Nike. Nike has a great slogan. Just do it. That’s a slogan. A mantra explains why you should exist, and the Nike mantra is authentic athletic performance.

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And finally, there’s FedEx. When you absolutely, positively want something somewhere, what does FedEx stand for? It stands for peace of mind. So my second recommendation to you is that when you decide on the kind of meaning you make, try to find two or three words that describe why that meaning should exist. Not a 50 word mission statement. Two or three word mantra.

  1. Jump To The Next Curve

The third thing is the matter of perspective. The perspective is to jump curves. Not to stay on the same stupid curve that you’re on. Not to try to do things 10% better. When we were creating the Macintosh, we were not trying to make a slightly better Apple II or a slightly better MS-DOS machine. We were trying to jump to the next curve of personal computing. The greatest example of this occurs in the ice business.

Ice 1.0. In the late 1800s/early 1900s, there was an ice harvesting business in the United States. This meant that Bubba and Junior during winter would go to a frozen lake or a pond, cut blocks of ice. 9 million pounds of ice was harvested in 1900. Their idea of innovation was bigger horse, more horses, bigger slave, sharper saw. But it was fundamentally wait for winter, live in a cold city, cut blocks of ice.

Thirty years later, we have Ice 2.0. Now we have the ice factory. Major technological breakthrough. It did not have to be winter. It did not have to be a cold city. You froze water centrally and delivered it via the ice man in the ice truck. Imagine the breakthrough this was. No more limitations by climate. No more limitations by season. You could have an ice factory.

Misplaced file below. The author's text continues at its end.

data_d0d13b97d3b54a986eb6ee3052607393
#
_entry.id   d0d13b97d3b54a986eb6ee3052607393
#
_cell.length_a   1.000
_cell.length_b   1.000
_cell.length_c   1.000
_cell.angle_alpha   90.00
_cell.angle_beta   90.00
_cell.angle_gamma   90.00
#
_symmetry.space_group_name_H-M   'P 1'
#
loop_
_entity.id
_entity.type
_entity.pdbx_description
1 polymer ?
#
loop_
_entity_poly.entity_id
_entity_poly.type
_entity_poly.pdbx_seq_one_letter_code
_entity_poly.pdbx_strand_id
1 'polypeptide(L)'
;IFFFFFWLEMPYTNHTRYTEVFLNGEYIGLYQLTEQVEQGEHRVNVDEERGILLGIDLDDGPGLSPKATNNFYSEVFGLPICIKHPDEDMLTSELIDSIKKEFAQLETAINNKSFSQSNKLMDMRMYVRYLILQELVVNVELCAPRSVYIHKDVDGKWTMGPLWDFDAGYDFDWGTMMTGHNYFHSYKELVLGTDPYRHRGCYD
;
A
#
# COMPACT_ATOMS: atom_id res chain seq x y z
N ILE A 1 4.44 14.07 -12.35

Thirty years go by, we have Ice 3.0. Refrigerator curve. Now. Now, it’s not a matter of can you freeze water centrally? Can you put it in a truck? Can you deliver the ice to people? Now, everybody could have their own personal ice factory. A PC, if you will. A personal chiller.

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The very interesting story about all of these curves is that none of the organizations that were ice harvesters became ice factories and ice factories did not become refrigerator companies, because most companies define themselves in terms of what they do, not the benefits they provide. If you define yourself as we cut blocks of ice out of lakes, you remain an ice harvester. If you define yourself as we freeze water centrally, you remain an ice factory. If you define yourself as we make a mechanical gadget called a refrigerator, then you stay on the refrigerator curve. Great innovation occurs when you get to the next curve. When you go from telephone to internet, when you go from daisy-wheel printer to a laser printer to 3D printing. Great innovation occurs on the next curve.

  1. Roll the DICEE

The fourth thing is to roll the DICEE. These are the five qualities of great innovation. Great innovation is Deep. Lots of features, lots of functionality. This is a picture of a fanning sandal made by Reef. Arguably the deepest sandal ever made. Every sandal has one primary purpose: to protect your feet. If you look at that circled area, that’s a metal clip. That metal clip is for the sandal to open beer bottles. This sandal has twice the functionality, twice the depth of any other sandal in the world.

Great products are also Intelligent. When you look at it, you say, uh-huh, somebody understood my pain. Somebody understood my problem. This is a GT500 Shelby Mustang. 650 horsepower. For those of you in Berkeley who do not rate the horsepower in muscle cars, this is 6.8 Priuses. I would love to buy one of these cars. 59 years old. Going through a midlife crisis. Feelings of impotency. I would love — I would love to buy this car to compensate for my feelings of inadequacy.